Sat Sep 16, 2017 9:36 pm
tbieter wrote:
Fri Sep 15, 2017 1:41 pm
Hobbes' Choice wrote:
Wed Sep 13, 2017 9:28 pm
DId Jefferson even use the phrase subsidiarity?
No, not to my knowledge.
The concept existed in ancient times.
What evidence (sources) can you cite in support of this statement. I'm very interested in the concept. Thanks.
This is just another word for delegation of power. The Roman Empire used indigenous Chieftains, Kings etc, to deal with domestic matters whilst the military authority dealt with Federal matter and tax collection for Rome. Examples of this could probably be drawn out of ANY civilization for the last 10k years.
That's the trouble with using jargon; it masks what went before by replacing terminology, but ideas are rarely novel or unique.
This "delegation of power" argument presumes that sovereign power is centralized.
Subsidiarity, in contrast, recognizes that sovereign power and authority in certain areas rests at a lesser level. For example, Catholic social policy holds that relative to the education of the child, power and authority rests in the parents.

FlashDangerpants
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Re: Subsidiarity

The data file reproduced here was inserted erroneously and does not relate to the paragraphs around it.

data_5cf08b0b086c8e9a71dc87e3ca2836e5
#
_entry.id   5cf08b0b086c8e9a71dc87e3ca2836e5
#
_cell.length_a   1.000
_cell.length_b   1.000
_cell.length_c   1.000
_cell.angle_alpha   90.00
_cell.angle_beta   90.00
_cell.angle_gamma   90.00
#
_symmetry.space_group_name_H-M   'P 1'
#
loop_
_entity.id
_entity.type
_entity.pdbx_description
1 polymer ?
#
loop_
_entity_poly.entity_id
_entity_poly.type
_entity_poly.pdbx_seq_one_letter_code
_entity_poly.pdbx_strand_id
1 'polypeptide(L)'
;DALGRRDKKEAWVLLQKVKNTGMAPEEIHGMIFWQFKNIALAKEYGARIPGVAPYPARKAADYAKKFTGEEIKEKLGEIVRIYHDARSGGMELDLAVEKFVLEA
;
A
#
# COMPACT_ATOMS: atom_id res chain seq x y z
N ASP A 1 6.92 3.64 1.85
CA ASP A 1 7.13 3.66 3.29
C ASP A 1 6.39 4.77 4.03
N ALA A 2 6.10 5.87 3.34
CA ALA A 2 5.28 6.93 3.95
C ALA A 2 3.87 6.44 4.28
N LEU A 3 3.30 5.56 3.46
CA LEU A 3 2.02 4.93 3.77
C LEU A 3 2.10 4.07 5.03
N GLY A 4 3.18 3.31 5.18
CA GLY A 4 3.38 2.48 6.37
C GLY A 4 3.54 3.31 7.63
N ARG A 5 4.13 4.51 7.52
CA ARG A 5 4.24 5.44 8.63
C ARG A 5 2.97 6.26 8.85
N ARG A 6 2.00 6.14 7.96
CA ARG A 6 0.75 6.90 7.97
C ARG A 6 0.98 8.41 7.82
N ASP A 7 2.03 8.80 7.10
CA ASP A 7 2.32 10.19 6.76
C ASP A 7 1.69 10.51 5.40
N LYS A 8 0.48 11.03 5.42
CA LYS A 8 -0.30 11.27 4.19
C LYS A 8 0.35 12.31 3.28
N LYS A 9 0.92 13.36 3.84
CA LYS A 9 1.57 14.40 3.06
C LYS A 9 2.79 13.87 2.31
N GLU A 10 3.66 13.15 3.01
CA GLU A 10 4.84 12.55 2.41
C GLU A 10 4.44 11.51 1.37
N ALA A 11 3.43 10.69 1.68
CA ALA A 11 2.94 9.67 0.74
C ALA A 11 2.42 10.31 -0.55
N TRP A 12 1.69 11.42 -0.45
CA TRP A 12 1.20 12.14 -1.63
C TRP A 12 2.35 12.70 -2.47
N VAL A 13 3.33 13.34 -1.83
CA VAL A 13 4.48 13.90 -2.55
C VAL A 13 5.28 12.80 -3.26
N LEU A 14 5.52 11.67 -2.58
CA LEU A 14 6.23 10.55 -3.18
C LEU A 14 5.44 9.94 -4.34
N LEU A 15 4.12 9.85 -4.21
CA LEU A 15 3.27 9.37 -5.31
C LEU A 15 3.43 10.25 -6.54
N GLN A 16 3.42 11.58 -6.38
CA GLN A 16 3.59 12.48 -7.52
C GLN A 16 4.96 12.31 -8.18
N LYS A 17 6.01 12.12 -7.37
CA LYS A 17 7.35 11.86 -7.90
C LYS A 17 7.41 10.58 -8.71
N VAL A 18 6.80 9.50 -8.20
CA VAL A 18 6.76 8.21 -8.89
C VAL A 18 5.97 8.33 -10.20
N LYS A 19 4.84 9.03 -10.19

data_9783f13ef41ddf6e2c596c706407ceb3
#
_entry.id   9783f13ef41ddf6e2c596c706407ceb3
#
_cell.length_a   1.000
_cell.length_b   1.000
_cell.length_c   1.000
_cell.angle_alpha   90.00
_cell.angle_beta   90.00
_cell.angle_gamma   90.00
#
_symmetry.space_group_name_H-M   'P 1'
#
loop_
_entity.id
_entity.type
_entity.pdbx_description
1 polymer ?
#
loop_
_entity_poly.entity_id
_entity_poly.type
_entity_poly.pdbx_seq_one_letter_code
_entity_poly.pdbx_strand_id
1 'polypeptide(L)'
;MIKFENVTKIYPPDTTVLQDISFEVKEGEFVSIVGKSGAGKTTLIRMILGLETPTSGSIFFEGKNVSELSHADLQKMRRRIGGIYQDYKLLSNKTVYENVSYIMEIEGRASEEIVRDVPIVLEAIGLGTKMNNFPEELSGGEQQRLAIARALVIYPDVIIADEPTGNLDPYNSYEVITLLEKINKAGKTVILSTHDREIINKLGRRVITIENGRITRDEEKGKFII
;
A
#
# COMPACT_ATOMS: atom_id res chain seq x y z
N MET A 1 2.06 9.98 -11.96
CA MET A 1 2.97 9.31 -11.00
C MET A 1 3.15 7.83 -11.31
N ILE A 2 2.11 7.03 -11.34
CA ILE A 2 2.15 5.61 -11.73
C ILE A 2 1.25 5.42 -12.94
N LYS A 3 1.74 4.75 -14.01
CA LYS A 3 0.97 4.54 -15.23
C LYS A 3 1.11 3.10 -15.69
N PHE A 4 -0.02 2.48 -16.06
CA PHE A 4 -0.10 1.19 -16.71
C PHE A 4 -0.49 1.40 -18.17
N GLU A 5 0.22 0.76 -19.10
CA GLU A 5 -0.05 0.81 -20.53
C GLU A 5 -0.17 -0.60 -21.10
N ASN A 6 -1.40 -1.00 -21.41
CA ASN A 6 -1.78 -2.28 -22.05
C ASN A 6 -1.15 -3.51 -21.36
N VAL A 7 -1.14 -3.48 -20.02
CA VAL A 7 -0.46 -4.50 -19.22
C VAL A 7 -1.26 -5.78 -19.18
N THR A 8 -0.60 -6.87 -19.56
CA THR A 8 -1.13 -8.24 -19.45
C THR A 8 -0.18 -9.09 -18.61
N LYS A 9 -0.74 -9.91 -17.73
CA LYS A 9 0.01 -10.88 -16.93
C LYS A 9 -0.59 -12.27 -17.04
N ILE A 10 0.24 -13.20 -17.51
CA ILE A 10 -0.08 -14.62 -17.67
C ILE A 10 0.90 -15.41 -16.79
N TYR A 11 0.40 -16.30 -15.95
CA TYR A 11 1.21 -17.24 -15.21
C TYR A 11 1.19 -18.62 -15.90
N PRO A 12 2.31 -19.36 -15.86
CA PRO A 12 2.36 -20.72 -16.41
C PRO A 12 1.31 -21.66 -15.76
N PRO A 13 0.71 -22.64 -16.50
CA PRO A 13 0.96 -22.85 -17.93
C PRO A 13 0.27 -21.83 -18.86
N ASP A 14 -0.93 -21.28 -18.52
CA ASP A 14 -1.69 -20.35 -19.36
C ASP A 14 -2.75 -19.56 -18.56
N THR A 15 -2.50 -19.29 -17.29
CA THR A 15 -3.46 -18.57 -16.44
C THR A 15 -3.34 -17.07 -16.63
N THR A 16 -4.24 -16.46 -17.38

Post by FlashDangerpants » Mon Sep 18, 2017 8:21 pm

Last I knew the Catholics also had some centralised power entrusted to a guy with a funny hat. And they definitely have this other guy who lives upstairs and tells everyone what to do.

You'll find similar ideas discussed in Pericles' funeral oration in Thucydides History of the Peloponnesian War

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Hobbes' Choice
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Re: Subsidiarity

Post by Hobbes' Choice » Tue Sep 19, 2017 7:27 pm

tbieter wrote:
Mon Sep 18, 2017 1:57 pm
Hobbes' Choice wrote:
Sat Sep 16, 2017 9:36 pm
tbieter wrote:
Fri Sep 15, 2017 1:41 pm
This is just another word for delegation of power. The Roman Empire used indigenous Chieftains, Kings etc, to deal with domestic matters whilst the military authority dealt with Federal matter and tax collection for Rome. Examples of this could probably be drawn out of ANY civilization for the last 10k years.
That's the trouble with using jargon; it masks what went before by replacing terminology, but ideas are rarely novel or unique.
This "delegation of power" argument presumes that sovereign power is centralized.
Subsidiarity, in contrast, recognizes that sovereign power and authority in certain areas rests at a lesser level. For example, Catholic social policy holds that relative to the education of the child, power and authority rests in the parents.
You are making a false distinction.